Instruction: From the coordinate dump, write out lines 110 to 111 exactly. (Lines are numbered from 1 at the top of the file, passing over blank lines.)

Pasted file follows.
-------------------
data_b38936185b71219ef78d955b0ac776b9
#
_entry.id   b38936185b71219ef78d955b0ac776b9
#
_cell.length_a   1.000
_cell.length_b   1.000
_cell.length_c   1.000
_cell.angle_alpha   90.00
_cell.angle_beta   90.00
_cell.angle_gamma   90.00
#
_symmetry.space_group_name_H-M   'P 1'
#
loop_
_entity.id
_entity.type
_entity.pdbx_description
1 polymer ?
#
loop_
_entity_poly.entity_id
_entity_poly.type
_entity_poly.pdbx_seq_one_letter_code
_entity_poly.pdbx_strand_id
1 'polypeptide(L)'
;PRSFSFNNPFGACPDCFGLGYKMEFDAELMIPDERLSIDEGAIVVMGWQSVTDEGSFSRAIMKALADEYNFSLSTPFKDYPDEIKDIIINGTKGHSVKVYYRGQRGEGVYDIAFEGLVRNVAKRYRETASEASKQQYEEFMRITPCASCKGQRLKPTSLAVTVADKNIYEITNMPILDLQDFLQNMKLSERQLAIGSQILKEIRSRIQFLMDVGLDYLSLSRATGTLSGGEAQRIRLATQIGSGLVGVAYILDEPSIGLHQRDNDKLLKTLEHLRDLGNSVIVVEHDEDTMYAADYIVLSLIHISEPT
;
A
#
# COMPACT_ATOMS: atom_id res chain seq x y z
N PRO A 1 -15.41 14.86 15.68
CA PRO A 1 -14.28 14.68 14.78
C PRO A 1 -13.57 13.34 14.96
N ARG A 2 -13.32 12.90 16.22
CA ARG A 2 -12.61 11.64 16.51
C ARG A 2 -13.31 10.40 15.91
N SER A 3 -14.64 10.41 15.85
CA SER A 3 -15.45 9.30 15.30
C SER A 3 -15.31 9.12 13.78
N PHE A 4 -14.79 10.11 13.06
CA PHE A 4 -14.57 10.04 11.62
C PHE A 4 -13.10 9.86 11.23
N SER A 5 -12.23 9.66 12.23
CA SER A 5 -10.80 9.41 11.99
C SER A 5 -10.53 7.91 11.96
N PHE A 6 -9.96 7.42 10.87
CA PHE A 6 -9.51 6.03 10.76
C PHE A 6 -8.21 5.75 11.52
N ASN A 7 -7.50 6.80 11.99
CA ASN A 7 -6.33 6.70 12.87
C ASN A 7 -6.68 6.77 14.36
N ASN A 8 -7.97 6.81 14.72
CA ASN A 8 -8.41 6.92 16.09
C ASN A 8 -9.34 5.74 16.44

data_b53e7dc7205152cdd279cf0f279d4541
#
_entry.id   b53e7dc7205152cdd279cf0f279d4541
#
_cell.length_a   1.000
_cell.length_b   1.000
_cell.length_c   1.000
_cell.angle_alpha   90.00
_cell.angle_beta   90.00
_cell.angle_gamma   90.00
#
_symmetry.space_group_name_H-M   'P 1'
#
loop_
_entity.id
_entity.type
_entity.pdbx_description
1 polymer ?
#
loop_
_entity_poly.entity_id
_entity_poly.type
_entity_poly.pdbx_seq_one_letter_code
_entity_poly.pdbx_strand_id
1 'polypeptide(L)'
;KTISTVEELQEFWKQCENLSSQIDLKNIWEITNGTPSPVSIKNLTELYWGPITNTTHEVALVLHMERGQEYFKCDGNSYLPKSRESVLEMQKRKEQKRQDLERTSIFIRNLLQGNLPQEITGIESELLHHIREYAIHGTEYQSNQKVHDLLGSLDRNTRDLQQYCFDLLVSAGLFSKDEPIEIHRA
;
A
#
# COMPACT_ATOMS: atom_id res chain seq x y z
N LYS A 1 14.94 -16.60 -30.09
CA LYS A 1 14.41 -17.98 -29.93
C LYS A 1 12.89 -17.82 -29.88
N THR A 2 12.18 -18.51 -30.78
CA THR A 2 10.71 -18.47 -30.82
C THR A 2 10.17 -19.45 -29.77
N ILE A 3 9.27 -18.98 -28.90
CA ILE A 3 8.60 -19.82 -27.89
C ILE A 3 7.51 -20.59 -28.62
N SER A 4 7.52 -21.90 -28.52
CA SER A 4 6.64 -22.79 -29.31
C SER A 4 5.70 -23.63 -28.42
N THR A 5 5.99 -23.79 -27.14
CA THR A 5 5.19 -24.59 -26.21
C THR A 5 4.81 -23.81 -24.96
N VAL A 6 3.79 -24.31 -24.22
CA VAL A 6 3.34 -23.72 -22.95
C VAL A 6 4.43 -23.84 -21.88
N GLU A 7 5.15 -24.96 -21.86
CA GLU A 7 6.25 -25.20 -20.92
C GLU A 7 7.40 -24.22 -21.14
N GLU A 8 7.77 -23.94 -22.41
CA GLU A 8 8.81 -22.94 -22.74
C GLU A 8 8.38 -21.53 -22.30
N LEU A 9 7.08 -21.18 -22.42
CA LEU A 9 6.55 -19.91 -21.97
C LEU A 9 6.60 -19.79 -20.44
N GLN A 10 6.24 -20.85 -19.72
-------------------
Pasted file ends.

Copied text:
CA LEU A 9 6.55 -19.91 -21.97
C LEU A 9 6.60 -19.79 -20.44